Cells respond to infection by sensing pathogens and communicating danger signals to noninfected neighbors; however, little is known about this complex spatiotemporal process. Here we show that activation of the innate immune system by double-stranded DNA (dsDNA) triggers intercellular communication through a gap junction-dependent signaling pathway, recruiting colonies of cells to collectively secrete antiviral and inflammatory cytokines for the propagation of danger signals across the tissue at large. By using live-cell imaging of a stable IRF3-sensitive GFP reporter, we demonstrate that dsDNA sensing leads to multicellular colonies of IRF3-activated cells that express the majority of secreted cytokines, including IFNβ and TNFα. Inhibiting gap junctions decreases dsDNA-induced IRF3 activation, cytokine production, and the resulting tissue-wide antiviral state, indicating that this immune response propagation pathway lies upstream of the paracrine action of secreted cytokines and may represent a host-derived mechanism for evading viral antiinterferon strategies.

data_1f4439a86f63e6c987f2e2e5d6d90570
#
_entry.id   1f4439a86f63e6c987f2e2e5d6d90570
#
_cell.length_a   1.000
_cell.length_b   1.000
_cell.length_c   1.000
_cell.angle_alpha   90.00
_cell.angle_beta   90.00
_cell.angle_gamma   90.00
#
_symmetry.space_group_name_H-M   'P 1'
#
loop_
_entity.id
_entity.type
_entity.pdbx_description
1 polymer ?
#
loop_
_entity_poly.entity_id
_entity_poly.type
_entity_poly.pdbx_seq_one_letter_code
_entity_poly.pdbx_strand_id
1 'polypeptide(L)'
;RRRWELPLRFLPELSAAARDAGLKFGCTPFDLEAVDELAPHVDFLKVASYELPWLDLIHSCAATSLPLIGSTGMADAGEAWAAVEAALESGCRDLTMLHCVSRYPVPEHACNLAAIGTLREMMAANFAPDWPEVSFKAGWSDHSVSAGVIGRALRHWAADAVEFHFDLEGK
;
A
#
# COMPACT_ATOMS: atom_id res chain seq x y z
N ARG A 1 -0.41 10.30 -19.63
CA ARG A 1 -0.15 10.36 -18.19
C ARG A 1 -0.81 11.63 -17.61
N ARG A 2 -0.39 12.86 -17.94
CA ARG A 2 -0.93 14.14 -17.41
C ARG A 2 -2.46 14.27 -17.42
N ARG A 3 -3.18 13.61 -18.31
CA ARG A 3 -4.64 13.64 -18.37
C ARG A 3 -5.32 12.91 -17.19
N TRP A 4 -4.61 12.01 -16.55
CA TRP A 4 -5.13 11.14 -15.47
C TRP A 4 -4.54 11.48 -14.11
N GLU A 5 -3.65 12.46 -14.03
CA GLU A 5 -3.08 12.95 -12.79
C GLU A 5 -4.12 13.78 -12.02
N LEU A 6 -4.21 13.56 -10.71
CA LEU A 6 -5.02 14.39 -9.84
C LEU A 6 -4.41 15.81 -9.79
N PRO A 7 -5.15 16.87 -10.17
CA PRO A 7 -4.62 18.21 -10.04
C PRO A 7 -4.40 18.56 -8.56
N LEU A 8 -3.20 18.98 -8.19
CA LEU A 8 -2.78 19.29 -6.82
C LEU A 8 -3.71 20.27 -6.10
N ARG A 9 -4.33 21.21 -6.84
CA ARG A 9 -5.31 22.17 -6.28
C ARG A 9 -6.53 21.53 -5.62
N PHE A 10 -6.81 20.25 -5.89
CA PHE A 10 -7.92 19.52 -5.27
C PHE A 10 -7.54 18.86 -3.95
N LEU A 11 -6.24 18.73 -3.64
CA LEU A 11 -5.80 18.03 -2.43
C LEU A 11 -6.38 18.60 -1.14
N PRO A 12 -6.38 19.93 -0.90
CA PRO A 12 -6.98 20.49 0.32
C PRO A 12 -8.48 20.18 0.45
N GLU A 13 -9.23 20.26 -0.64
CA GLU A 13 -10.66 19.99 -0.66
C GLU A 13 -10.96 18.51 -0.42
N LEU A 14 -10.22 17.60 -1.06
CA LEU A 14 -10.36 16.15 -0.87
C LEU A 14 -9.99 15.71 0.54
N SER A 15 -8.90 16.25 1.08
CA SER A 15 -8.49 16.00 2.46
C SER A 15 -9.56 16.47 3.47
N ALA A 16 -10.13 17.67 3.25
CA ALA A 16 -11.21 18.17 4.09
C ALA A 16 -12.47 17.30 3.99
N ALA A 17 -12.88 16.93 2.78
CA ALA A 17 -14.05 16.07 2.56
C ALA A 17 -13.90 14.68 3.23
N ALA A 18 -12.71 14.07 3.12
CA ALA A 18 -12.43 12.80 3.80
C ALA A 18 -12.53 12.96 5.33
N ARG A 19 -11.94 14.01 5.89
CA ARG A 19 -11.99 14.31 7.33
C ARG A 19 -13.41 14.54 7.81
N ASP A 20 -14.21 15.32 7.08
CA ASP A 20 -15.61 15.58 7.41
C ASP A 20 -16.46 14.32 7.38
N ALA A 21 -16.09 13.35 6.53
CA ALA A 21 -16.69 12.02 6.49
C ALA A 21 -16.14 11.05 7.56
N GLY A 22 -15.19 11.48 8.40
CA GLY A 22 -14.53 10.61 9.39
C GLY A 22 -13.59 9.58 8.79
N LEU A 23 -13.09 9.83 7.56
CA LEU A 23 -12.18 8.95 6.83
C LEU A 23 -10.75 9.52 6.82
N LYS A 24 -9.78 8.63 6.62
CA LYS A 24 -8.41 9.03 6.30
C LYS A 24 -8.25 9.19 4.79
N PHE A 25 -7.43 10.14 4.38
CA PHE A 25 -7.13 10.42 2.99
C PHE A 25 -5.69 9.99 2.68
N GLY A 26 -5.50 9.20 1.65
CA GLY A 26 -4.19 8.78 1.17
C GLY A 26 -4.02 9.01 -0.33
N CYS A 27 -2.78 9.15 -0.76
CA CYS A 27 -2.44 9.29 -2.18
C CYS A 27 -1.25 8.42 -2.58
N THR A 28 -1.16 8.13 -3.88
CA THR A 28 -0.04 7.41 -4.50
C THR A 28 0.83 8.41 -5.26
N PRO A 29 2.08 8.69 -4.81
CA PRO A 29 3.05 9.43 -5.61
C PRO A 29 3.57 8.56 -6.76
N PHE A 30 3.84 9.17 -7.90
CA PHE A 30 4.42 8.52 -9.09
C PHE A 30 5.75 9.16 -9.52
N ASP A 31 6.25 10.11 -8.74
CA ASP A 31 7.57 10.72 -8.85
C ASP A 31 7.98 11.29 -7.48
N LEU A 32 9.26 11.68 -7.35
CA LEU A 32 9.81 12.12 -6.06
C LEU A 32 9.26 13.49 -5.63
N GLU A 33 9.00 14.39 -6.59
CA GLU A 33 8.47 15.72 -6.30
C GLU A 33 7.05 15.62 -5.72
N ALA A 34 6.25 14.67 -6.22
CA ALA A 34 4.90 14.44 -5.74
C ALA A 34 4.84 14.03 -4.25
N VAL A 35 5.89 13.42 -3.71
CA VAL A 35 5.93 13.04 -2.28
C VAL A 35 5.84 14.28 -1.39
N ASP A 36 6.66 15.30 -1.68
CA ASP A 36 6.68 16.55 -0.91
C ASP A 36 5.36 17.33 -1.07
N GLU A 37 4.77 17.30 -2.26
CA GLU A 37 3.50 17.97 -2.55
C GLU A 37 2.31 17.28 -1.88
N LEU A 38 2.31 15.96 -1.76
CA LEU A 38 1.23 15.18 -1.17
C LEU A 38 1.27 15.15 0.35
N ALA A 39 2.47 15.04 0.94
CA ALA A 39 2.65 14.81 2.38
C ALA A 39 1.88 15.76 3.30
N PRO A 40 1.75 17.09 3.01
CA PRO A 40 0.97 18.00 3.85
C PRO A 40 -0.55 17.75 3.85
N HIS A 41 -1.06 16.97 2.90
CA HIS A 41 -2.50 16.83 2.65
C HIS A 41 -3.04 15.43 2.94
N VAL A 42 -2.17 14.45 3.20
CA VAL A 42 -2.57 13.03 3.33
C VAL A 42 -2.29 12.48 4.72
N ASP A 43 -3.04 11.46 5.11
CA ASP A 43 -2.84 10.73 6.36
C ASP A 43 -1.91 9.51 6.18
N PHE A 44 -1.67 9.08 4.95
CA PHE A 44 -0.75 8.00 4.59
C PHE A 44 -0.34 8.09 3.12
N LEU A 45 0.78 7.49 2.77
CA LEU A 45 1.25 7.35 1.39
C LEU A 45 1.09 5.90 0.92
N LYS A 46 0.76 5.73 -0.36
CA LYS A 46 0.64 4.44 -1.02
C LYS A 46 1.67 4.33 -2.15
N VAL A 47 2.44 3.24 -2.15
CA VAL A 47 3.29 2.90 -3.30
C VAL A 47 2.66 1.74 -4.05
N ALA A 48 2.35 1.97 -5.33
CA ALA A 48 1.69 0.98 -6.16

|Original language||English (US)|
|Number of pages||6|
|Journal||Proceedings of the National Academy of Sciences of the United States of America|
|State||Published - Aug 4 2009|
- Innate immunity
ASJC Scopus subject areas